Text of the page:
BMW car-to-x communication system might pave the way for safer roads

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I am quite sure that you have read or are at least aware of the outrage in China where a young girl was knocked down by a vehicle on the street, and left there to bleed to death for a good 18 minutes or so without a single passer-by offering any form of assistance or help. Well, surely drivers will need to do their part at all times to remain vigilant and responsible on the roads, and more technology might just help make our roads safer. BMW has long been an advocate of safety, and they intend to introduce even more intelligent driving by fitting a large number of sensors that were specially designed to improve safety, comfort and efficiency.

Known as the “car-to-x” communication system, this unique set up will extend the predictive capability of the sensors, otherwise known as the horizon, by a rather significant margin – and in the future, it will enable drivers to see long distances ahead, even into areas that are hidden from view at the moment, and even to check out what is ahead of not one, but many corners. Interesting permutation, don’t you think so?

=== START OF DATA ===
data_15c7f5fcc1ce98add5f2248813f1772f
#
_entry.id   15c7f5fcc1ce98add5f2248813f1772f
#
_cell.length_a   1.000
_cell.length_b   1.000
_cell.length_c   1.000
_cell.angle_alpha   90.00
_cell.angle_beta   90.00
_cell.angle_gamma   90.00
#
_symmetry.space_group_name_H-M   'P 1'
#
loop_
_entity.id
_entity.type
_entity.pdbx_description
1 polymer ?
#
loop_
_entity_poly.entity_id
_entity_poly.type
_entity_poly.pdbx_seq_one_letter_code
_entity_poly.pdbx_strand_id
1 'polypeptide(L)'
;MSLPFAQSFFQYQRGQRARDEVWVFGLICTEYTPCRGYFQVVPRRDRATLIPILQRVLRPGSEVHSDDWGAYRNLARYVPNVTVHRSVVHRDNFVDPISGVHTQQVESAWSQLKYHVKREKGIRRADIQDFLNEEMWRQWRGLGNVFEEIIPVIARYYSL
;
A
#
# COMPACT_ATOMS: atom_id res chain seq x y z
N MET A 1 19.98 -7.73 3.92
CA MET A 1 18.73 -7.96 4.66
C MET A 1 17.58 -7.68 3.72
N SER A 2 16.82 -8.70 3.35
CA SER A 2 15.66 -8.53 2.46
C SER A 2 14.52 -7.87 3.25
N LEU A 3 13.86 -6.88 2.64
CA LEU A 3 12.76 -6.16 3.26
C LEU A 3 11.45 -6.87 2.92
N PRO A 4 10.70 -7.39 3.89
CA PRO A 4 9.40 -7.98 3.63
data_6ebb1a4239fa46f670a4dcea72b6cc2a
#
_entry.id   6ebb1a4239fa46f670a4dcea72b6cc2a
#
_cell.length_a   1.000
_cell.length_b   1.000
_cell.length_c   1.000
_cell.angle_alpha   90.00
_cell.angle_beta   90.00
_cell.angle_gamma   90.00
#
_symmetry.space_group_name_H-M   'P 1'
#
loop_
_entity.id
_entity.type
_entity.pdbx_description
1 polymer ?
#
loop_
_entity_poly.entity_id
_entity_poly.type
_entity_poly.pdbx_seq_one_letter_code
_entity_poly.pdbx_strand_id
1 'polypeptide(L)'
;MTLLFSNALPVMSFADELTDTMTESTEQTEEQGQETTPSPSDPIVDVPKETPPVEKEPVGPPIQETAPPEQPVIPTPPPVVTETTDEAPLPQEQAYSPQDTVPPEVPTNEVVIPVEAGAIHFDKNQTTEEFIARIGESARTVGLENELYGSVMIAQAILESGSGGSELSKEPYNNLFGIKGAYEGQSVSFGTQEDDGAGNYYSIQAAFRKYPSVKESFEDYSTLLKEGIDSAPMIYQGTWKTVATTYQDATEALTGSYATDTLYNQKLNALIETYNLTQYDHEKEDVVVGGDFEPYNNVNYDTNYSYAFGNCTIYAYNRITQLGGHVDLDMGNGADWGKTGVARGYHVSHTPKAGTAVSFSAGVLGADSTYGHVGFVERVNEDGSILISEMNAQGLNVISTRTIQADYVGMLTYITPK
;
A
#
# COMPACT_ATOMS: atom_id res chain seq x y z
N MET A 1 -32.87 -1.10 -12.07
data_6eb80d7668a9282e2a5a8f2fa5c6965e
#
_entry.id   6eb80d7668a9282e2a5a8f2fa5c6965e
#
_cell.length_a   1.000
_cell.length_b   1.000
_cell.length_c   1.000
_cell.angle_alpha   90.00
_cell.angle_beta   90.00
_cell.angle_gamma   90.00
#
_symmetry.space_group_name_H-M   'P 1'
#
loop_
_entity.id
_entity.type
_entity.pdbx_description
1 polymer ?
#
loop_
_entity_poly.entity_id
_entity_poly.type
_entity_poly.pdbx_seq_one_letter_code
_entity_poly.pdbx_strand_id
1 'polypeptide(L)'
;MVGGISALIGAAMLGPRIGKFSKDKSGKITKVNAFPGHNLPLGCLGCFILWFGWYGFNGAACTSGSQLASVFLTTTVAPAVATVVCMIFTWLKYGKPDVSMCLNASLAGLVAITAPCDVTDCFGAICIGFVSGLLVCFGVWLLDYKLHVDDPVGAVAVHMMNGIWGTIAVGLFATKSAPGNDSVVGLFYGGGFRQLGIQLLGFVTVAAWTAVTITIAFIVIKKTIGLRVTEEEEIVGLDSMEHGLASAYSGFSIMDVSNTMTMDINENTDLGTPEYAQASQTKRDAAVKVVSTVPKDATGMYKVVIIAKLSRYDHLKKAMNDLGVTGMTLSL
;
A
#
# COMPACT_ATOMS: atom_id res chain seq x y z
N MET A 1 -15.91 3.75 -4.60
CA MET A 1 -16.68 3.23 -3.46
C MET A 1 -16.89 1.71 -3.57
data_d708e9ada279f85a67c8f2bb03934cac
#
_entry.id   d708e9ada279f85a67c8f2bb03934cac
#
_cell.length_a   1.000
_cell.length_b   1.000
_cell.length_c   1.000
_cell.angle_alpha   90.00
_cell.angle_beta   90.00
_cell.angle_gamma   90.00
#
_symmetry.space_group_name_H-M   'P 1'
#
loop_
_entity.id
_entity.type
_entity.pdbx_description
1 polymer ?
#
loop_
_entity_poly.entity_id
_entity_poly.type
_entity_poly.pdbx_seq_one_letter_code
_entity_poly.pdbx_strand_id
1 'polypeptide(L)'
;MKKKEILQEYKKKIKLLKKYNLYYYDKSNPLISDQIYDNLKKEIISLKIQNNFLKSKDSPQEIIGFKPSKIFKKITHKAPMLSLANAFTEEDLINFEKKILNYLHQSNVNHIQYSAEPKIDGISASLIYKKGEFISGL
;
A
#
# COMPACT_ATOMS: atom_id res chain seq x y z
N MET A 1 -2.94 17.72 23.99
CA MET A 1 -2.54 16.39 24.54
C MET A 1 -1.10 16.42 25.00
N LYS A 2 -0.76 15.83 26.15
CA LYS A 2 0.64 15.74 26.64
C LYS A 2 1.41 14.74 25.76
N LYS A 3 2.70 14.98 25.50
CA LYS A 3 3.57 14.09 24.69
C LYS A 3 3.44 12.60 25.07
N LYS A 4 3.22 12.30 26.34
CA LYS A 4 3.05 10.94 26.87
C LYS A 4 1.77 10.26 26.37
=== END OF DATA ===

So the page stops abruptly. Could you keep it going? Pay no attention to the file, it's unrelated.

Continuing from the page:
Basically, car-to-x communication would mean electronic networking of vehicles and roadside infrastructure, where information will be exchanged directly between both road users and between road users and roadside infrastructure including traffic lights. Car-to-x communication will be a comprehensive communication network that just about any road user can partake in – good thing this means I need not own a BMW beforehand.

It will most probably work via a wireless network or through cell phone connections to get the job done, where standard automotive application sees high-speed WLAN networking based on the high-frequency WLAN IEEE802.11p/ G5A standard, paving the way for real-time communication. This particular protocol enables a large number of participants to communicate simultaneously without any interference, and even as the performance of phone networks continue to improve, the latency times will definitely drop to make such a form of communication all the more viable.

The more information I have about the rest of my journey for example, if I know in advance when traffic lights will change, or if I know that an accident has just happened further along the route the more promptly I can react, which means I have less stress and can either avoid hazardous situations altogether or at least reduce the risk, says Karl-Ernst Steinberg, Head of Information and Communication Technologies at BMW Group Research and Technology.

Press Release

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